When we take measurements of the same general type, a power law of the form $y=\alpha x^{\beta}$ often gives an excellent fit to the data. A lot of research has been conducted as to why power laws work so well in business, economics, biology, ecology, medicine, engineering, social science, and so on. Let us just say that if you do not have a good straight-line fit to data pairs $(x, y),$ and the scatter plot does not rise dramatically (as in exponential growth), then a power law is often a good choice. College algebra can be used to show that power law models become linear when we apply logarithmic transformations to both variables. To see how this is done, please read on. Note: For power law models, we assume all $x>0$ and all $y>0$

Suppose we have data pairs $(x, y)$ and we want to find constants $\alpha$ and

$\beta$ such that $y=\alpha x^{\beta}$ is a good fit to the data. First, make the logarithmic transformations $x^{\prime}=\log x$ and $y^{\prime}=\log y .$ Next, use the $\left(x^{\prime}, y^{\prime}\right)$ data pairs and a calculator with linear regression keys to obtain the least-squares equation $y^{\prime}=a+b x^{\prime} .$ Note that the equation $y^{\prime}=a+b x^{\prime}$ is the same as $\log y=a+b(\log x) .$ If we raise both sides of this equation to the power 10 and use some college algebra, we get $y=10^{a}(x)^{b} .$ In other words, for the power law model, we have $\alpha \approx 10^{a}$ and $\beta \approx b$ In the electronic design of a cell phone circuit, the buildup of electric current (Amps) is an important function of time (microseconds). Let $x=$ time in microseconds and let $y=$ Amps built up in the circuit at time $x .$ (a) Make the logarithmic transformations $x^{\prime}=\log x$ and $y^{\prime}=\log y .$ Then make a scatter plot of the $\left(x^{\prime}, y^{\prime}\right)$ values. Does a linear equation seem to be a good fit to this plot? (b) Use the $\left(x^{\prime}, y^{\prime}\right)$ data points and a calculator with regression keys to find the leastsquares equation $y^{\prime}=a+b x^{\prime} .$ What is the sample correlation coefficient?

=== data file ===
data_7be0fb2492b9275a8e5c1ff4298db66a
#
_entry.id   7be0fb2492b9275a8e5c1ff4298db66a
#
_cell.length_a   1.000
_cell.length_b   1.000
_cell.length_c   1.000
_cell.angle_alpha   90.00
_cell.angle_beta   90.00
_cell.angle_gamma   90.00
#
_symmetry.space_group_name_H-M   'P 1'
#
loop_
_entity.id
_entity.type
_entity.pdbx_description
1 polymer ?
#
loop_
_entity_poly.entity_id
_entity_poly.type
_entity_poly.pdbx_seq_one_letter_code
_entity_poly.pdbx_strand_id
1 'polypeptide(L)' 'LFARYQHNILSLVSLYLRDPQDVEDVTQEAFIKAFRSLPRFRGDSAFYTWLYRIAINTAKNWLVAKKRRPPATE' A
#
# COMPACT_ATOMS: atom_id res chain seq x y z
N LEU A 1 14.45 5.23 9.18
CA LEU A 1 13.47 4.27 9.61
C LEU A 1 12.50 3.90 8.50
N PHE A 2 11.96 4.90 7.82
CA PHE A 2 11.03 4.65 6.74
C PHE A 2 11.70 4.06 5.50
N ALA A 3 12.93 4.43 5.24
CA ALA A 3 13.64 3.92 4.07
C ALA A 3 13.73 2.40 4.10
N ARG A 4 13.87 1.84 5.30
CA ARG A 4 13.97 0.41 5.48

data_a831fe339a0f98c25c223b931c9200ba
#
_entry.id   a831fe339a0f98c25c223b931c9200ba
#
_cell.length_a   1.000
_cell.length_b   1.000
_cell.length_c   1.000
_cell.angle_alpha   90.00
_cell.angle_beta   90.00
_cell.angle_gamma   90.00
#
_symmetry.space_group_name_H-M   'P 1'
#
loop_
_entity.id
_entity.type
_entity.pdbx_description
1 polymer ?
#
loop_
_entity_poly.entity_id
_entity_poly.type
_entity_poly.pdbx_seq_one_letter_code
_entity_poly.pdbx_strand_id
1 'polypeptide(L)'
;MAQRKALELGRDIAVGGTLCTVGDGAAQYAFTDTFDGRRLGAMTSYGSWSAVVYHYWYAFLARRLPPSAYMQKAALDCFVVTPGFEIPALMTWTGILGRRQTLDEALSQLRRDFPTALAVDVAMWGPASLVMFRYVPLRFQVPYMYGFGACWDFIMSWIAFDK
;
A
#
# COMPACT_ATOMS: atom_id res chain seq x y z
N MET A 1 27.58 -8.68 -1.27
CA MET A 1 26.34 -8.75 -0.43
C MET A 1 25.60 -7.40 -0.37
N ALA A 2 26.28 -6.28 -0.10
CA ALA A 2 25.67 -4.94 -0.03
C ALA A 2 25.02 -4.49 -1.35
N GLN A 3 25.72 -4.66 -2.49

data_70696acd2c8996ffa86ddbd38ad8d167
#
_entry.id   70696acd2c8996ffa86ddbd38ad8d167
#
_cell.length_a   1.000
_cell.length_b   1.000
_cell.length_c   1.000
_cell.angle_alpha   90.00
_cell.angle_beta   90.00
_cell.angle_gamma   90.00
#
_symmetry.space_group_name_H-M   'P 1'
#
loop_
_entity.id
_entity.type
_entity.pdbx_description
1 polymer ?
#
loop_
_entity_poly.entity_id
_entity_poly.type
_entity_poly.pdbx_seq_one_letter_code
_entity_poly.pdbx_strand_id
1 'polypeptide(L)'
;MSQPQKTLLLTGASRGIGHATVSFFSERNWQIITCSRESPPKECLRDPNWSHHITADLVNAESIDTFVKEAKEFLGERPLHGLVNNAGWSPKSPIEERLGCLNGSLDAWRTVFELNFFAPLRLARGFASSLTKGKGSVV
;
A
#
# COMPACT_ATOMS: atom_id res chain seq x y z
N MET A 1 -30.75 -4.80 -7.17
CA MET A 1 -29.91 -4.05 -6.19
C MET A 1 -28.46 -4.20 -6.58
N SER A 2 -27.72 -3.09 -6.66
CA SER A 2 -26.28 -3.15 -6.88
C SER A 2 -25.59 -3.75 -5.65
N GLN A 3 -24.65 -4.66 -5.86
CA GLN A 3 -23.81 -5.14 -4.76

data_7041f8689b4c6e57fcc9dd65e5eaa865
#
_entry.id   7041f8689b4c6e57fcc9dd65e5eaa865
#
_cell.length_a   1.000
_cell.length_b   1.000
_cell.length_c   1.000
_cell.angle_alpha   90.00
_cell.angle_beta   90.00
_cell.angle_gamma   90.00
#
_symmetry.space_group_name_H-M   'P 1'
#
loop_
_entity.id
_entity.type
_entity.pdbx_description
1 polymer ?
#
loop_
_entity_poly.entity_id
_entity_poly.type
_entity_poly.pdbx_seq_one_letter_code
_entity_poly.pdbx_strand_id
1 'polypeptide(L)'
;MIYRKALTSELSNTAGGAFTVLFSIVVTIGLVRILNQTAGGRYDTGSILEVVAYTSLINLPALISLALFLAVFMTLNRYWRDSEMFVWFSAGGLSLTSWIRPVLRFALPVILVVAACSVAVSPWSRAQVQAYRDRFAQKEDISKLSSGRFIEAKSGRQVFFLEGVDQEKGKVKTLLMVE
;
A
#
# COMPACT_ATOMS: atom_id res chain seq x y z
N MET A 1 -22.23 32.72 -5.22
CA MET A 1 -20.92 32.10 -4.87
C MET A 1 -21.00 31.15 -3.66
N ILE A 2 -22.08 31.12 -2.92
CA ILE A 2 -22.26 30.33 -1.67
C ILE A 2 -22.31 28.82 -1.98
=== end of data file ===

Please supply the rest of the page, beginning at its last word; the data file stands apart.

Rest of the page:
(c) Use the results of part (b) to find estimates for $\alpha$ and $\beta$ in the power law $y=\alpha x^{\beta} .$ Write the power law giving the relationship between time and Amp buildup.

Note: The TI-84Plus/TI-83Plus/TI-nspire calculators fully support the power law model. Place the original $x$ data in list $L 1$ and the corresponding $y$ data in list $L 2 .$ Then press STAT, followed by CALC, and scroll down to option $\mathbf{A}:$ Pwr Reg. The output gives values for $\alpha, \boldsymbol{\beta},$ and the sample correlation coefficient $r$.